Researchers have found the telomerase inhibitor imetelstat was active in patients with myelofibrosis, but had the potential to cause clinically significant myelosuppression, according to an article published in The New England Journal of Medicine.

Current drugs for myeloproliferative neoplasm-associated myelofibrosis do not induce complete or partial remissions. Imetelstat, a 13-mer lipid-conjugated oligonucleotide that targets the RNA template of human telomerase reverse transcriptase, was studied in patients with high-risk or intermediate-2-risk myelofibrosis in order to determine therapeutic activity and safety.

A total of 33 patients met the eligibility criteria and 48% had been previously treated with JAK inhibitor therapy. Imetelstat was administered as a 2-hour intravenous infusion (starting dose, 9.4 mg per kilogram of body weight) every 1 to 3 weeks.

Continue Reading

Complete or partial remission occurred in 7 patients (21%), with a median duration of response of 18 months for complete responses and 10 months for partial responses. Bone marrow fibrosis was reversed in all four patients who had a complete response and a molecular response occurred in three of the four patients.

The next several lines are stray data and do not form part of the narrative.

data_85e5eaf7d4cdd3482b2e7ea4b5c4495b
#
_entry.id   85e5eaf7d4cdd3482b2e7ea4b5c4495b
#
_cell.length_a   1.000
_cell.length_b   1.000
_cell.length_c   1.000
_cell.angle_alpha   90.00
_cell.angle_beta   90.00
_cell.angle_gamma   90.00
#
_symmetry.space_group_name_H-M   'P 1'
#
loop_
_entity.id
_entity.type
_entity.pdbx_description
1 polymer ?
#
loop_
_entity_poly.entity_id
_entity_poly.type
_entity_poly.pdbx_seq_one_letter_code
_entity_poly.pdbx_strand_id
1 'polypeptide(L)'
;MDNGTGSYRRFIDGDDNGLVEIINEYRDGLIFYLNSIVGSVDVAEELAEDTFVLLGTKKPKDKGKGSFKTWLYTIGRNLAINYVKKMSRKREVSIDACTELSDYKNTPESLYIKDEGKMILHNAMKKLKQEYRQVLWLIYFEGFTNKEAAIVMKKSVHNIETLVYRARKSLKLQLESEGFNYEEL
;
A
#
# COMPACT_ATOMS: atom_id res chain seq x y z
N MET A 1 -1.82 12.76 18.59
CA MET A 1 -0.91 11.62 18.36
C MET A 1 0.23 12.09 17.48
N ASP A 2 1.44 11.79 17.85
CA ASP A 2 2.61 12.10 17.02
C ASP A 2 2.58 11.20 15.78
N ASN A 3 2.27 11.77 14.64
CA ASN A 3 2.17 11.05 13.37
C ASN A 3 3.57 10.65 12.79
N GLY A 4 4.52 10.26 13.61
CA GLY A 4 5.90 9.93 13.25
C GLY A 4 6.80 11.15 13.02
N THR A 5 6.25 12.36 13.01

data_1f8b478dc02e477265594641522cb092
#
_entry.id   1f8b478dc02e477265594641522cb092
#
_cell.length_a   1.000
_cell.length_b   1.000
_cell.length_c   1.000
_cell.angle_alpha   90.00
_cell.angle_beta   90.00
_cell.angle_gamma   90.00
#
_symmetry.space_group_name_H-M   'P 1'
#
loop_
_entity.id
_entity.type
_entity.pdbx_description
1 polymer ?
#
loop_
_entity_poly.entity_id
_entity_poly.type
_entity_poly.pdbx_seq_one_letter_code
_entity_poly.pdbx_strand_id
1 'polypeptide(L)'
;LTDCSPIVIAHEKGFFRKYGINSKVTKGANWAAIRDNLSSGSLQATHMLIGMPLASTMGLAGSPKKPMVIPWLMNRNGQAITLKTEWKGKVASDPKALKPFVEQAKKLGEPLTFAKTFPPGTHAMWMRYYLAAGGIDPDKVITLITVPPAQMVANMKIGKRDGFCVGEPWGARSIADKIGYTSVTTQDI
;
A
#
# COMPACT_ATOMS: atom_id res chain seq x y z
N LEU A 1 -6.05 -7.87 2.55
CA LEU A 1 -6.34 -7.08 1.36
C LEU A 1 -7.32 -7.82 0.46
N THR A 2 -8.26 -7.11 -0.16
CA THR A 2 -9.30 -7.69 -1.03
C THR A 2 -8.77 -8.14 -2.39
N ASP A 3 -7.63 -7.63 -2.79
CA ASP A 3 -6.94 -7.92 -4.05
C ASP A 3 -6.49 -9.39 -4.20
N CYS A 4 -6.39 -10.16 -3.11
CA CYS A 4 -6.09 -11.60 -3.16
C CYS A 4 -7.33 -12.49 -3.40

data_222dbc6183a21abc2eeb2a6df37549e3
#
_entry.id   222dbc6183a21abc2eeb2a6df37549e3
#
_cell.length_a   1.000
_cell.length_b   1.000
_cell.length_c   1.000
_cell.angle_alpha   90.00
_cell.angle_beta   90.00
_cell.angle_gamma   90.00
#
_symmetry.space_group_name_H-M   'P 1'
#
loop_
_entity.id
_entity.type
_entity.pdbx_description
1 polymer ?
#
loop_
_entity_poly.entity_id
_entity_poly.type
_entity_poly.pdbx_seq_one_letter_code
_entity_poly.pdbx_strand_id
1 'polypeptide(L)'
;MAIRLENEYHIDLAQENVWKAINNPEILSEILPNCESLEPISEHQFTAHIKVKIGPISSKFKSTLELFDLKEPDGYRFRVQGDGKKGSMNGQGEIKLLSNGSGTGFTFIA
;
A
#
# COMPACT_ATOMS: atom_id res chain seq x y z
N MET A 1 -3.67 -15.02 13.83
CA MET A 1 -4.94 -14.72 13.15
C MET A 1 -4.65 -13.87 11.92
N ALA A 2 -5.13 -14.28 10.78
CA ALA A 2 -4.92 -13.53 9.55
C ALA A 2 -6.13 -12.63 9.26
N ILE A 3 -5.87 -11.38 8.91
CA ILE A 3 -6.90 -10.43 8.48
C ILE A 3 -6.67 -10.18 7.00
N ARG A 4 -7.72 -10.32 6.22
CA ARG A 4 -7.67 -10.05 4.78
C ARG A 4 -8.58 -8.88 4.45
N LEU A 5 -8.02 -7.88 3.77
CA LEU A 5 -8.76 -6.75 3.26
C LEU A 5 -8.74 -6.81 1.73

Mutation status affected response rates. Patients with a JAK2 mutation had a response rate of 27% versus those without the mutation (P=0.30), and 32% of patients with an ASXL1 mutation achieved a response versus 0% among those without (P=0.07).

RELATED: In Myelofibrosis, Ruxolitinib Response Associated with Mutation Profile

Complete response was achieved in 38% of patients with a mutation in SF3B1 or U2AF1 versus 4% among patients without a mutation in these genes (P=0.04).

Treatment-related adverse events included grade 4 thrombocytopenia (18% of patients), grade 4 neutropenia (12%), grade 3 anemia (30%), grade 1 or 2 elevation in total bilirubin (12%), alkaline phosphatase (21%), and aspartate aminotransferase (27%).


  1. Tefferi A, Lasho TL, Begna KH, et al. A pilot study of the telomerase inhibitor imetelstat for myelofibrosis. N Eng J Med; 2015;373(10):908-919.